Is finding talented and experienced staff a continuous challenge? There is a distinct trend that applicant lists are getting smaller and that when candidates do apply, they are more demanding for what they require to make that all important career move. For now, gone are the days where you need to wade through hundreds of (relevant) resumes and then find that you have plenty of perfect candidates to choose from. If you are still in that space, let me know what you are doing because I want to bottle the solution to sell it and retire early!

From a national perspective, for every position that you are trying to fill, there are, on average, only twelve relevant candidates. Only seven of these have all the required qualifications, and from those, only two are really suitable for the position. In fact, up to 30 per cent of positions still remain unfilled six to eight weeks after advertising.

Research completed by the Department of Employment outlined that the reasons for this are simple; no relevant or suitable experience and the inability to agree on terms and conditions. Up to six per cent of employers give up looking in frustration. It is even worse in our industry, with the average fill rate at 55 per cent. In some cases, only one candidate will meet your specifications, if at all.

So, what do most employers do? They take a punt on the most likely candidate and see what happens. In many cases, they just don’t fit and you are left disappointed.

After many in the industry go through this process, they then approach us with a simple assignment brief, ‘You need to find me an employee that can hit the ground running, has industry experience and who I do not need to train!’

I have always been the eternal optimist and generally say, ‘No problem’. But let me let you in on a little secret, it is easier said than done. Having tracked all of the placements we have made over the last eight years and then compared the result to the placements over the last 18 months, I have found the following:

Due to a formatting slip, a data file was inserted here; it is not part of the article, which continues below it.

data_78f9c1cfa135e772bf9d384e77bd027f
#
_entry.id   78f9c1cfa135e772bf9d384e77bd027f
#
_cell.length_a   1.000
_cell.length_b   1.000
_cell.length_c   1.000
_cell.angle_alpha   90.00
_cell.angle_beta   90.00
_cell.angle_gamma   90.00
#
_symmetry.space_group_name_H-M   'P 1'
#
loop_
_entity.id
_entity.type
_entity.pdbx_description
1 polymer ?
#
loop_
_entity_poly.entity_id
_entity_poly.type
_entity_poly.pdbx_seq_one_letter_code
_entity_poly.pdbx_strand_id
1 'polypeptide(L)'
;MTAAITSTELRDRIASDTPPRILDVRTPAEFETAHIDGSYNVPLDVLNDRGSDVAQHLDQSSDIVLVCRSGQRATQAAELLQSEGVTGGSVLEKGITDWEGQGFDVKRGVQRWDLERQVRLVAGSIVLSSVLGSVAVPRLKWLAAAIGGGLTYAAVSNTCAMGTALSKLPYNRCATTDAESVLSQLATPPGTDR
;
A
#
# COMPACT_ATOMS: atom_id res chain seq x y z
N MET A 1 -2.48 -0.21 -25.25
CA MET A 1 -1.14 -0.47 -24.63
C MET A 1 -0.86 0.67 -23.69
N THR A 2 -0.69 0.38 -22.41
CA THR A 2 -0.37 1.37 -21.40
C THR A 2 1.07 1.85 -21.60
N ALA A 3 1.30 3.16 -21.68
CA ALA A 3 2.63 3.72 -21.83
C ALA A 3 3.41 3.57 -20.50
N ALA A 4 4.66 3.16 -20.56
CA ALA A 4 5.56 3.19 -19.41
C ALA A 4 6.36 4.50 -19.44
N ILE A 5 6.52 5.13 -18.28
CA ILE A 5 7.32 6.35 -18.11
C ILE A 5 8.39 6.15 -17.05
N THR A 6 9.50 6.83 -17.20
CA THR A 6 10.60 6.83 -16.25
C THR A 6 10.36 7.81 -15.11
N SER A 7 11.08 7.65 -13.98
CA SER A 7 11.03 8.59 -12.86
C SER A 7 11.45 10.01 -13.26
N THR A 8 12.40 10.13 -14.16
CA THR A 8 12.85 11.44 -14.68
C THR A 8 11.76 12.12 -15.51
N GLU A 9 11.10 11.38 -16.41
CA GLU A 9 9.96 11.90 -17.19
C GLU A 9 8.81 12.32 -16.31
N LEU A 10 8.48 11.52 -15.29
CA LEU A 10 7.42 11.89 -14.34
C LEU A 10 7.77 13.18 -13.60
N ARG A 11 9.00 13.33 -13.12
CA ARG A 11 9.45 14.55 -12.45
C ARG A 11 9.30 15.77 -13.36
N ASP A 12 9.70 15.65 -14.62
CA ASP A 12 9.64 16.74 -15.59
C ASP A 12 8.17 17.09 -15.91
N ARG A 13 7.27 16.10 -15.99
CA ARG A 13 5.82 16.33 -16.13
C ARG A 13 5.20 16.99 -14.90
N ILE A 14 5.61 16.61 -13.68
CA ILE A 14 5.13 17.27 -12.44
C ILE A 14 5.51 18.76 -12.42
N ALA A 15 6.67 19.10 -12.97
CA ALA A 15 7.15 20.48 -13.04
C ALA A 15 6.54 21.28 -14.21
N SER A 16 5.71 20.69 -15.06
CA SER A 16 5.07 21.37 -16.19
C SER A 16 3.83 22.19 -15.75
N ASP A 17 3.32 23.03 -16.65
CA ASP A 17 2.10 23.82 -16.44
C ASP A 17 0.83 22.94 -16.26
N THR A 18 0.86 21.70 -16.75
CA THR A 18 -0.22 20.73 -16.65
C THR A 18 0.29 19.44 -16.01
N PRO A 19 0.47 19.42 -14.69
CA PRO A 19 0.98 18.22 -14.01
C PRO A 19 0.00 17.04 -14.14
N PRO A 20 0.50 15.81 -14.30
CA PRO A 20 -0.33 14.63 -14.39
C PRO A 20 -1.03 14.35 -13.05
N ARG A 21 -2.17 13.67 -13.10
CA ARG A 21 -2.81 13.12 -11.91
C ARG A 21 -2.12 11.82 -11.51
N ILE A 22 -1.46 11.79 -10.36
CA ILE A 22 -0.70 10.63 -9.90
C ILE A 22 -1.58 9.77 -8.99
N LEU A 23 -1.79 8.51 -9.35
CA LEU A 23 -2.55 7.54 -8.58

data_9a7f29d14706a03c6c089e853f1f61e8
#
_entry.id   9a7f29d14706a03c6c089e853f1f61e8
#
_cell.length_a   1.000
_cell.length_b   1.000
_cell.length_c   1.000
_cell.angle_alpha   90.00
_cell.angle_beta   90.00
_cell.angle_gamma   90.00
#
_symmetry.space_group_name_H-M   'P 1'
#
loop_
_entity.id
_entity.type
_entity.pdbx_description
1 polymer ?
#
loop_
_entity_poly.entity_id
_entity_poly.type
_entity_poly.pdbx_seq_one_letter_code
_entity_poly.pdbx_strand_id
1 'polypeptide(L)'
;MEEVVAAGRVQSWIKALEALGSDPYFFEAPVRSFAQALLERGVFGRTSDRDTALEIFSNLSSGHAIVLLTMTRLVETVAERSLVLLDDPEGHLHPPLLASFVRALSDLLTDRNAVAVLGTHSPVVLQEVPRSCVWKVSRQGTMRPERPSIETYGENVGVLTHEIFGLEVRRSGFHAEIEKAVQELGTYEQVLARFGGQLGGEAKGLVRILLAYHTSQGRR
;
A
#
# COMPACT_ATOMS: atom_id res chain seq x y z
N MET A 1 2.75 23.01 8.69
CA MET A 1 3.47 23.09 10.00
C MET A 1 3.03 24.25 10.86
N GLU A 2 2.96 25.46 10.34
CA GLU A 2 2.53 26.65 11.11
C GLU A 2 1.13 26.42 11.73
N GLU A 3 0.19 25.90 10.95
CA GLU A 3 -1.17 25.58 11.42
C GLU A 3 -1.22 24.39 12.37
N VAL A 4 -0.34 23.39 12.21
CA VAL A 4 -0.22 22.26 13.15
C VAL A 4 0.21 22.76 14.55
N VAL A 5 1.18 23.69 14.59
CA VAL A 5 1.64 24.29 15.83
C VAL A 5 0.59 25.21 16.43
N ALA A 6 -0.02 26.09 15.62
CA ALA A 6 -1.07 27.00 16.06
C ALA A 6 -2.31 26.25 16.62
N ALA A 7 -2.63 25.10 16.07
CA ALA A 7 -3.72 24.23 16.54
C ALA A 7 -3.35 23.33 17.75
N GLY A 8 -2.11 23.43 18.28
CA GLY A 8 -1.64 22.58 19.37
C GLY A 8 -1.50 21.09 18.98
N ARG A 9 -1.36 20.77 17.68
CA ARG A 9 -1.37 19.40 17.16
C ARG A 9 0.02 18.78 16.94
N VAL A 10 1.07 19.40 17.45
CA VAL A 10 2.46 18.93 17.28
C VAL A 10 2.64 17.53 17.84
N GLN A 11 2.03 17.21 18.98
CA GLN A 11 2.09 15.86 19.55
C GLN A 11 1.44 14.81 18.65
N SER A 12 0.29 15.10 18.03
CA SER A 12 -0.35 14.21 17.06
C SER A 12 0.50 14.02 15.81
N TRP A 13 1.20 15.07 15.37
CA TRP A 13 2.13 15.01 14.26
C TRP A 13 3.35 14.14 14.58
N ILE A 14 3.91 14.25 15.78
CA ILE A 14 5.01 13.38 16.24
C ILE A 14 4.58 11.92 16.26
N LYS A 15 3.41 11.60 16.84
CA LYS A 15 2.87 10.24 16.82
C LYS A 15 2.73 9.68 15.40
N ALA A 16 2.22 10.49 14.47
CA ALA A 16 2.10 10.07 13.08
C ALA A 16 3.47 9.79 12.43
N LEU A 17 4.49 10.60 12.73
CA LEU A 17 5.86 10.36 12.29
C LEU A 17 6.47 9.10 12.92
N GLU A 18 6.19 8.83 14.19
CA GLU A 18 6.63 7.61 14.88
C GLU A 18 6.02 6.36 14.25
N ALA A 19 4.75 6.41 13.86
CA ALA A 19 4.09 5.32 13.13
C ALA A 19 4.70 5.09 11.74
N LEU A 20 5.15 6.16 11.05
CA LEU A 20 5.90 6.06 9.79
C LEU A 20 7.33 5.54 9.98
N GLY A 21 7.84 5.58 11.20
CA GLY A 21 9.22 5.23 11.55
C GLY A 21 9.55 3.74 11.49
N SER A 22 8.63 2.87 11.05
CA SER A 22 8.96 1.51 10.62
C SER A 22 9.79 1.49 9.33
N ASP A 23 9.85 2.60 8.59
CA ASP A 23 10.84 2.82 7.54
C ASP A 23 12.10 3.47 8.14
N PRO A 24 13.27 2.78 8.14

• Placements through advertising have dropped from 46 per cent to 21 per cent.
  • Placements through executive search, social media and networking have increased from 54 per cent to 79 per cent.
  • This is a massive change and it is not getting any easier if you just advertise.

So, what is the solution? In my opinion, there are a number of key aspects that we, as an industry, need to focus on if we are to remain skill set strong. The key areas I believe are attract and retain, train, and have patience (with the last one being the most difficult).

Let’s look at each in turn:

Attract & Retain

Fundamental to the growth and development of this industry is our ability to attract and retain talented candidates from other associated industry sectors. We must be viewed by potential candidates as an industry of choice. To do this we need to be the best at:

  1. Ensuring ongoing and relevant training programs.
  2. Having realistic and achievable objectives and targets.
  3. Promoting an ongoing work / life balance.
  4. Continuing with the personal development of your staff.
  5. Developing a clear path for career advancement.


One area that stood out during my recent mystery shopping exercise was a real lack of technical knowledge and skill, relating not only to the products being sold, but also to the process of selling them. When we employ, we tend to believe that just because they are coming from the industry, they will have the skills you require. I have found that this assumption is incorrect, with many (not all) lacking the depth of skill and knowledge to be completely competent.

Now, some of you may think that I am being a little tough, but having now mystery shopped over 150 businesses across our sector – windows and doors, glass and glazing, systems distributors, fabricators, hardware manufacturers and suppliers to general building and construction, I think my sample and conclusions are sufficient to make that statement. We must continue to invest in people new to our industry and, of course, in the ones we already have.

Have Patience

This is an area that causes much of the pain in employment. I am constantly battling with the expectations placed on new employees to deliver results that are unachievable and/or unrealistic in the first three to six months of their employment. In my opinion, it takes a minimum of six months to fully engage a new employee in the business if they already have some industry experience. With an industry ‘newbie’ you can easily double that number before you get the results you require.

I have always said that a new employee is an investment in the future rather than a return in the now, so we must be focussed on engaging them in the way that will ensure they stay.

I can only encourage all of you to think laterally, keep an open mind on candidates from outside the industry and as I have said in the past – ‘Recruit for Attitude’ and ‘Train for Experience’.[/vc_column_text]

About David Esler

David Esler is the Director of Kaizen Executive. With over 25 years experience at a senior management level, David delivers high quality recruitment solutions that are tailored to meet the needs of individuals and corporations alike. David also provides management consulting services in sales force effectiveness, sales excellence training, performance management and customer and market strategies.

e: david.esler@kaizenexec.com.au

w: www.kaizenexec.com.au



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